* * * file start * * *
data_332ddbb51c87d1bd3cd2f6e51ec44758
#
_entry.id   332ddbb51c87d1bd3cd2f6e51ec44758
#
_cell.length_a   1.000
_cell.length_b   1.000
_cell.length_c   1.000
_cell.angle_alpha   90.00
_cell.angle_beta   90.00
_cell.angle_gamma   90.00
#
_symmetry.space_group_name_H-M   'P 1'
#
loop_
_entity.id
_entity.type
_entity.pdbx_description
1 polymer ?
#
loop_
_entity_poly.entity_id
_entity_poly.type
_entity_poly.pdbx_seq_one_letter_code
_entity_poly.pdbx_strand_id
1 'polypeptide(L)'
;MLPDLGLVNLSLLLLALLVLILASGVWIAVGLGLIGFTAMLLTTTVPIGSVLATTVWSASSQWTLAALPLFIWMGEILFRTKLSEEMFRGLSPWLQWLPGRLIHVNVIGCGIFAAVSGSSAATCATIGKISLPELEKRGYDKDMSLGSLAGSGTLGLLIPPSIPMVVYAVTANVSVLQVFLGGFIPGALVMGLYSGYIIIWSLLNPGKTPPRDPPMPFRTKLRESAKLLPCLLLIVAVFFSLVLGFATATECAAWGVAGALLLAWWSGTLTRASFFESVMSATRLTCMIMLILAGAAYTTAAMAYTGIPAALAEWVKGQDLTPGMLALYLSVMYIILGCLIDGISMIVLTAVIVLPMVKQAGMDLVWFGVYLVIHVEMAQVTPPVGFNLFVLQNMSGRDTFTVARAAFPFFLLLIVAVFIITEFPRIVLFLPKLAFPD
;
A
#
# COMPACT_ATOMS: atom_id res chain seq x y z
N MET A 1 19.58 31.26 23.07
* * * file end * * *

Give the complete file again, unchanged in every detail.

data_332ddbb51c87d1bd3cd2f6e51ec44758
#
_entry.id   332ddbb51c87d1bd3cd2f6e51ec44758
#
_cell.length_a   1.000
_cell.length_b   1.000
_cell.length_c   1.000
_cell.angle_alpha   90.00
_cell.angle_beta   90.00
_cell.angle_gamma   90.00
#
_symmetry.space_group_name_H-M   'P 1'
#
loop_
_entity.id
_entity.type
_entity.pdbx_description
1 polymer ?
#
loop_
_entity_poly.entity_id
_entity_poly.type
_entity_poly.pdbx_seq_one_letter_code
_entity_poly.pdbx_strand_id
1 'polypeptide(L)'
;MLPDLGLVNLSLLLLALLVLILASGVWIAVGLGLIGFTAMLLTTTVPIGSVLATTVWSASSQWTLAALPLFIWMGEILFRTKLSEEMFRGLSPWLQWLPGRLIHVNVIGCGIFAAVSGSSAATCATIGKISLPELEKRGYDKDMSLGSLAGSGTLGLLIPPSIPMVVYAVTANVSVLQVFLGGFIPGALVMGLYSGYIIIWSLLNPGKTPPRDPPMPFRTKLRESAKLLPCLLLIVAVFFSLVLGFATATECAAWGVAGALLLAWWSGTLTRASFFESVMSATRLTCMIMLILAGAAYTTAAMAYTGIPAALAEWVKGQDLTPGMLALYLSVMYIILGCLIDGISMIVLTAVIVLPMVKQAGMDLVWFGVYLVIHVEMAQVTPPVGFNLFVLQNMSGRDTFTVARAAFPFFLLLIVAVFIITEFPRIVLFLPKLAFPD
;
A
#
# COMPACT_ATOMS: atom_id res chain seq x y z
N MET A 1 19.58 31.26 23.07